(3) The lapse of a patent for non-payment of fees shall be published in the Gazette by the Patent Office as soon as Possible.
Chapter Seven: Tranfer of Patent Applications and Patents; Joint Ownership of Patents
26. Assignment and Transfer of Patent Applications and Patents:
(1) Patent applications and patents may be assigned or transferred by succession.
(2) The assignment of patent applications and patents shall be made in writing and shall require the signatures of the contracting parties.
(3) Assignments, or transfers by succession, of patent applications and patents shall be registered in the Patent Office on payment of a fee as prescribed in the Regulations; assignments shall have no effect against third parties until such registration.
27. Joint Ownership of Patents:
In the absence of any provision to the contrary between the parties, joint owners of a patent may, separately, transfer their parts, exploit the patented invention, and exercise the rights granted under Section 21, but may only jointly grant a license to a third party to exploit the patent.
Chapter Eight: Contractual Licenses
28. License Contracts:
(1) The applicant for or owner of a patent may, by contract, grant to some otner person or undertaking a license to exploit his invention.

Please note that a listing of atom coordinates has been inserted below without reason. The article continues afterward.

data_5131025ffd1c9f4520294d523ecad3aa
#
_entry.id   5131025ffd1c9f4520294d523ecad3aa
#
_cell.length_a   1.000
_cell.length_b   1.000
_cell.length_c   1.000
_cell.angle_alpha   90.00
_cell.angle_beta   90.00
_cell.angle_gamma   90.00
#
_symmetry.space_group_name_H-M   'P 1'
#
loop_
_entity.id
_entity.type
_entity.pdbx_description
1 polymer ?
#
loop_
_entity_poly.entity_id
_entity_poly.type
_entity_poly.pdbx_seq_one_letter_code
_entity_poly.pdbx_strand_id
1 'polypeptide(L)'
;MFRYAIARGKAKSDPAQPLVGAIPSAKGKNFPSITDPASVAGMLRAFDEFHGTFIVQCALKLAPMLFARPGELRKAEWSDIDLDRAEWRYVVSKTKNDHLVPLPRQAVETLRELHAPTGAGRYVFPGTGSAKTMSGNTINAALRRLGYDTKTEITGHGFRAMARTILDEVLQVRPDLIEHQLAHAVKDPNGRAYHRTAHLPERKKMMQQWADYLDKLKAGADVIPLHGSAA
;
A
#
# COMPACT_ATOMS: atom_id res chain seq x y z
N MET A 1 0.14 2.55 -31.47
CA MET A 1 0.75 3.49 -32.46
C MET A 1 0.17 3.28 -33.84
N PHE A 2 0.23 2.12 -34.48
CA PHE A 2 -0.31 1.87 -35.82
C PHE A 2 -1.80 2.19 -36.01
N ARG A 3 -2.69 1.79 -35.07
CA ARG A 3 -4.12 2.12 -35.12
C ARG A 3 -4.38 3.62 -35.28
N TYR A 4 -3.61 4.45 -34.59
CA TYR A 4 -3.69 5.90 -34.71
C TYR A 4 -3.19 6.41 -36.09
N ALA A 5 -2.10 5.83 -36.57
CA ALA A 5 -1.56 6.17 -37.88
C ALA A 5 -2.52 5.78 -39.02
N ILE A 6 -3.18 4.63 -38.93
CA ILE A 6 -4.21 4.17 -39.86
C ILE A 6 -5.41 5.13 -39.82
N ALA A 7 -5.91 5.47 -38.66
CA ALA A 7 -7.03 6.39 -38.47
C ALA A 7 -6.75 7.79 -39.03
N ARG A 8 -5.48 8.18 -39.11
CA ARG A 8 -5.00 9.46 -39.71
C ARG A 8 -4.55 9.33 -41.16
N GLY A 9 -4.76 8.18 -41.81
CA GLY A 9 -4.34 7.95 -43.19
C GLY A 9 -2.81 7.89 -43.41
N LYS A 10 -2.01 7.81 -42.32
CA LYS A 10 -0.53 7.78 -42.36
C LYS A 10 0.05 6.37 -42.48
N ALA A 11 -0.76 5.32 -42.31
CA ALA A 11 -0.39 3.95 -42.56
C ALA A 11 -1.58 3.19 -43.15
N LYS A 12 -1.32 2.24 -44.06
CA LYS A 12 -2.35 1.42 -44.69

(2) A license contract must be in writing and shall require the signatures of the contracting parties.
(3) Every license contract must be registered in the Patent Office, on payment of a fee as prescribed in the Regulations; the license shall have no effect against third parties until such registration.
29. Right of Licensor to Grant Further Licenses
(1) In the absence of any provision to tne contrary in the license contract, the grant of a license shall not prevent the licensor from granting further licenses to third persons, or from exploiting the invention himself.
(2) The grant of an exclusive license shall prevent the licensor from granting licenses to third persons and, in the absence of any provision to the contrary in the license contract, from exploiting the invention himself.
30. Rights of Licensee:
In the absence of any provision to the contrary in the license contract, the licensee shall be entitled to exploit the invention during the whole duration of the patent, in the entire territory of the Democratic Republic of the Sudan, through any application of the invention, and in respect to all the acts referred to in Section 21.